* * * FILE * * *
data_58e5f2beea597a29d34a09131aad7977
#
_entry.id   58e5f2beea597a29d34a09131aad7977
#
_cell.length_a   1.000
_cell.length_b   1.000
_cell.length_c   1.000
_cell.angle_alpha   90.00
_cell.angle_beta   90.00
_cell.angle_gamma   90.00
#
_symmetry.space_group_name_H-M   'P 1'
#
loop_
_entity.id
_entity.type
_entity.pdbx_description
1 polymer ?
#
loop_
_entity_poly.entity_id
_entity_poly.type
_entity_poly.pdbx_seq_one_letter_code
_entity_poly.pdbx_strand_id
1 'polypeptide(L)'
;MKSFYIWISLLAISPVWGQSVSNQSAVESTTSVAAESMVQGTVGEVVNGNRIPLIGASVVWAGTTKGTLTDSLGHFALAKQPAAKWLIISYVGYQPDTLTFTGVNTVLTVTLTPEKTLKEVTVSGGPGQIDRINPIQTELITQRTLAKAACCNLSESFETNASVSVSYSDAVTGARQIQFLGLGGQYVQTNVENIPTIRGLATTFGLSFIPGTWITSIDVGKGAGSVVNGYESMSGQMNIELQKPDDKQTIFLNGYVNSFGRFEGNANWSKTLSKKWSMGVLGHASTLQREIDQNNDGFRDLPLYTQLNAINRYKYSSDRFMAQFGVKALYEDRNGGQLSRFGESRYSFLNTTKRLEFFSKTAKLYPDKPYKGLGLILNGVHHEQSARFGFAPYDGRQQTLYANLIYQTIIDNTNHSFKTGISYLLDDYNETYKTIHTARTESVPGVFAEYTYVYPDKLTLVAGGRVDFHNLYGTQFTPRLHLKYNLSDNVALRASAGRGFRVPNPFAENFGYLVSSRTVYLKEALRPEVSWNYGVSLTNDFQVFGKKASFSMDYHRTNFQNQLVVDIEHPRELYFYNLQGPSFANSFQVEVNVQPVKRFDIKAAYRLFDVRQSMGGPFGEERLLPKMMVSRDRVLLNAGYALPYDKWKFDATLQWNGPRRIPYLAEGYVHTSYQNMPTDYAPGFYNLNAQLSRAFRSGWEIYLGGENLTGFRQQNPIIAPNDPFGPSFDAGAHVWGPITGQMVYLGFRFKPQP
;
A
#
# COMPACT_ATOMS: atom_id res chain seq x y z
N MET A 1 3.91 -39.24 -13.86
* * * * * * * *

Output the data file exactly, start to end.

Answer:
data_58e5f2beea597a29d34a09131aad7977
#
_entry.id   58e5f2beea597a29d34a09131aad7977
#
_cell.length_a   1.000
_cell.length_b   1.000
_cell.length_c   1.000
_cell.angle_alpha   90.00
_cell.angle_beta   90.00
_cell.angle_gamma   90.00
#
_symmetry.space_group_name_H-M   'P 1'
#
loop_
_entity.id
_entity.type
_entity.pdbx_description
1 polymer ?
#
loop_
_entity_poly.entity_id
_entity_poly.type
_entity_poly.pdbx_seq_one_letter_code
_entity_poly.pdbx_strand_id
1 'polypeptide(L)'
;MKSFYIWISLLAISPVWGQSVSNQSAVESTTSVAAESMVQGTVGEVVNGNRIPLIGASVVWAGTTKGTLTDSLGHFALAKQPAAKWLIISYVGYQPDTLTFTGVNTVLTVTLTPEKTLKEVTVSGGPGQIDRINPIQTELITQRTLAKAACCNLSESFETNASVSVSYSDAVTGARQIQFLGLGGQYVQTNVENIPTIRGLATTFGLSFIPGTWITSIDVGKGAGSVVNGYESMSGQMNIELQKPDDKQTIFLNGYVNSFGRFEGNANWSKTLSKKWSMGVLGHASTLQREIDQNNDGFRDLPLYTQLNAINRYKYSSDRFMAQFGVKALYEDRNGGQLSRFGESRYSFLNTTKRLEFFSKTAKLYPDKPYKGLGLILNGVHHEQSARFGFAPYDGRQQTLYANLIYQTIIDNTNHSFKTGISYLLDDYNETYKTIHTARTESVPGVFAEYTYVYPDKLTLVAGGRVDFHNLYGTQFTPRLHLKYNLSDNVALRASAGRGFRVPNPFAENFGYLVSSRTVYLKEALRPEVSWNYGVSLTNDFQVFGKKASFSMDYHRTNFQNQLVVDIEHPRELYFYNLQGPSFANSFQVEVNVQPVKRFDIKAAYRLFDVRQSMGGPFGEERLLPKMMVSRDRVLLNAGYALPYDKWKFDATLQWNGPRRIPYLAEGYVHTSYQNMPTDYAPGFYNLNAQLSRAFRSGWEIYLGGENLTGFRQQNPIIAPNDPFGPSFDAGAHVWGPITGQMVYLGFRFKPQP
;
A
#
# COMPACT_ATOMS: atom_id res chain seq x y z
N MET A 1 3.91 -39.24 -13.86